Secondary Highway #810 running north to south, west of Fort Macleod, is known by local citizens as the Blue Trail.
1916 Opening of the Blue Trail. 1945 the Blue Trail was gravelled.
The story of how the Blue Trail received its name was relayed by Darrel Fraser:
The first effort at giving travellers information was a booklet published in 1917, giving directions from place to place, such as so many miles south, so many miles east, etc. following the road allowances.
The first recorded maps, according to the Glenbow Museum, were published in 1920 by the Department of Public Works of the Province of Alberta. Another map was published the same year by the Dominion Auto Trail Association.
The roads were mostly unimproved and were designated by colors. To keep travellers from getting too lost, collared markers were placed from point to point along the route. For example the road from Medicine Hat to the Crowsnest Pass was called the Red Route, the approximate location of #3 Highway today. The road from Strathmore to Medicine Hat was the Yellow Route. The road from Calgary north was the Black Route.
The Blue Route started in Banff, through Calgary, south to Macleod, to Glenwood, Cardston, to Babb, Montana, to Glacier Park Station. I remember the Blue Markings on the telephone poles on the Blue Trail when I was riding to school at Ardenville in the 1940’s.
One major improvement to the Blue Trail in the 40’s was the creation of so-called ‘ Speed Turns’ in place of the ninety degree corners. Drivers could negotiate these at speeds of at least 30 miles per hour!
When the name was changed from the Blue Route to the Blue Trail, I don’t know.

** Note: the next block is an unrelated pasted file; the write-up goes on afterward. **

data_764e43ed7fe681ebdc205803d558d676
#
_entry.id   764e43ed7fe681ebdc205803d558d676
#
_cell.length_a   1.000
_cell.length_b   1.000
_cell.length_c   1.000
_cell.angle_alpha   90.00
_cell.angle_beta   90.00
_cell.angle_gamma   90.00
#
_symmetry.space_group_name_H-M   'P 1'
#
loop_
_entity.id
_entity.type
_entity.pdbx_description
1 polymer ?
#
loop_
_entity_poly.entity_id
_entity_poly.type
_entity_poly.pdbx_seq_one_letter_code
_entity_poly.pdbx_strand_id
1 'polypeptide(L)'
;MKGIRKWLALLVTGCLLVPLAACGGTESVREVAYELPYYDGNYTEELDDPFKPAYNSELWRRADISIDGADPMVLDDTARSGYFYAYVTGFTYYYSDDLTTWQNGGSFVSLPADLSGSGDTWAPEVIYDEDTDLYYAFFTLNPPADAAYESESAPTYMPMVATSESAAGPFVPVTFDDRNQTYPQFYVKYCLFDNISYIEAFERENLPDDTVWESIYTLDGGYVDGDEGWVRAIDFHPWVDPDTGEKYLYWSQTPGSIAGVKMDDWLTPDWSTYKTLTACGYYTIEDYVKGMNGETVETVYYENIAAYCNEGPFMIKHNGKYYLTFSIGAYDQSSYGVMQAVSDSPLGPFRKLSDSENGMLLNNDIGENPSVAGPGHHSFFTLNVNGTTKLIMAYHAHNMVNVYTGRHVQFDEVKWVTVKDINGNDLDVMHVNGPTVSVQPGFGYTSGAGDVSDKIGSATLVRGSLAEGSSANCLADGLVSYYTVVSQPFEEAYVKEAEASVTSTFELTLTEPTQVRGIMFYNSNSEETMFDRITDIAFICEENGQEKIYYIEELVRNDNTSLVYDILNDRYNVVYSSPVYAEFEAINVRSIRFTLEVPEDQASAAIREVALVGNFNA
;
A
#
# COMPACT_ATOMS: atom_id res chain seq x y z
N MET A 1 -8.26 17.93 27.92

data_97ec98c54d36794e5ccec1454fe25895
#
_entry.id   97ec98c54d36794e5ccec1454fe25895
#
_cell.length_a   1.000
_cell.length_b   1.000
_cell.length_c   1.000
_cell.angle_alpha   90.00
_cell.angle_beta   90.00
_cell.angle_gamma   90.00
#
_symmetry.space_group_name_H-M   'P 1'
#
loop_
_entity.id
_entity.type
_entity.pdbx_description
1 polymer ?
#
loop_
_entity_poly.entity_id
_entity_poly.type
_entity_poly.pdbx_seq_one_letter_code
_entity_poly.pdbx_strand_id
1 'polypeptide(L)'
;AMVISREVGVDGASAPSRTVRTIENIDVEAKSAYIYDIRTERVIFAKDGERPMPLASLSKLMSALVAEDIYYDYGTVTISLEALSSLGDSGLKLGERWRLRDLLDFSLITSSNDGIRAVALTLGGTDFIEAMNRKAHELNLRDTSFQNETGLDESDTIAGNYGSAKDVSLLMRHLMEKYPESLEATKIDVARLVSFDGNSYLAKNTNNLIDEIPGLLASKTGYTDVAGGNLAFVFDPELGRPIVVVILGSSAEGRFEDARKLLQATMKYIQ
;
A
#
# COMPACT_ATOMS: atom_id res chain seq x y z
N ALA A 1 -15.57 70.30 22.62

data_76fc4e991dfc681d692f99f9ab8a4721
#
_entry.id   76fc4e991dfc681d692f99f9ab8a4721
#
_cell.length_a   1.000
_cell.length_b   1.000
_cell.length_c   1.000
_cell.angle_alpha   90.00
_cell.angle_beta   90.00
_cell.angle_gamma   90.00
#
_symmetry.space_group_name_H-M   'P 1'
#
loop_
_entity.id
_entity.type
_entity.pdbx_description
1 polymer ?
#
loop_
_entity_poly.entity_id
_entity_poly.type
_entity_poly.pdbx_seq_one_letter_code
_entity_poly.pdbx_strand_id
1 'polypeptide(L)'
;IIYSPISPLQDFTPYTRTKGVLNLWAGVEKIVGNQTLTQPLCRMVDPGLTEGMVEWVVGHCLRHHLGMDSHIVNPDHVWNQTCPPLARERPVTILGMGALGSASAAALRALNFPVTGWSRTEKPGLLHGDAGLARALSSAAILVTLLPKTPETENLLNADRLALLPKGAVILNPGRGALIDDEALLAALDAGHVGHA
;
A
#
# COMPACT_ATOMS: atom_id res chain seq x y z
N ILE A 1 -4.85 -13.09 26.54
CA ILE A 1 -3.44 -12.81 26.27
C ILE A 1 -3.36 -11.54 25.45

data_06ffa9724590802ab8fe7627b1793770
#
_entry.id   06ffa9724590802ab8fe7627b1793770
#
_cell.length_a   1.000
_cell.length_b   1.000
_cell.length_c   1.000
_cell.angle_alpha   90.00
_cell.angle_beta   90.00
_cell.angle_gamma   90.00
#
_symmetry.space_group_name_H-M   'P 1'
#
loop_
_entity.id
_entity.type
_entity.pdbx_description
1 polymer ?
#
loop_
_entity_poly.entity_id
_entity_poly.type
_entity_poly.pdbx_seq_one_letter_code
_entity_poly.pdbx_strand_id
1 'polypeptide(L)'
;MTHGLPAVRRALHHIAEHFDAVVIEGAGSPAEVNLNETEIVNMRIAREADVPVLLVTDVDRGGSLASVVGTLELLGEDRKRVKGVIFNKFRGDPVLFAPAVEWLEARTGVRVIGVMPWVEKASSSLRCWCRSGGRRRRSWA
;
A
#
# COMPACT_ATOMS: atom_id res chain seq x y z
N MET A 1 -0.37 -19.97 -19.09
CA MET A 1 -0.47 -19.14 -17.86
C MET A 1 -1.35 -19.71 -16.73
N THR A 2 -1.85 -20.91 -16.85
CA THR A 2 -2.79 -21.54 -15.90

Compiled by Darrel Fraser
1899 - 1987
Painter, Writer, Teacher, Horticulturalist, and Naturalist.
During her childhood years in Fort Macleod, Annora Brown developed an enduring love for the prairie and foothills of Southern Alberta. As a young woman in the 1920s she entered the Ontario College of Art in Toronto, studying under Arthur Lismer and J.E.H. MacDonald – two members of the famed Group of Seven.
After graduating she returned to Fort Macleod, where her love of both art and the landscape of Southern Alberta soon intertwined. She shared this passion teaching classes at Mount Royal College in Calgary, the Banff School of Fine Arts and the University of Alberta, while continuing to paint from her home base in Fort Macleod.
In 1954, she authored Old Man’s Garden, a sketchbook of Southern Alberta wildflowers and accounts of native peoples’ use of plants. This was followed in 1981 by Sketches from Life, an autobiography. Brown was a founder and first woman member of the Alberta Society of Artists. She also received an Honorary Degree from University of Lethbridge and she started a Sketch Club in Fort Macleod. She continued to paint until her death in 1987. Her delicate yet forceful works have been on display in Alberta, Ontario and Manitoba, as well as New York, Chicago, England and Australia. Annora Brown’s art and writings are a source of continuing pride to Fort Macleod.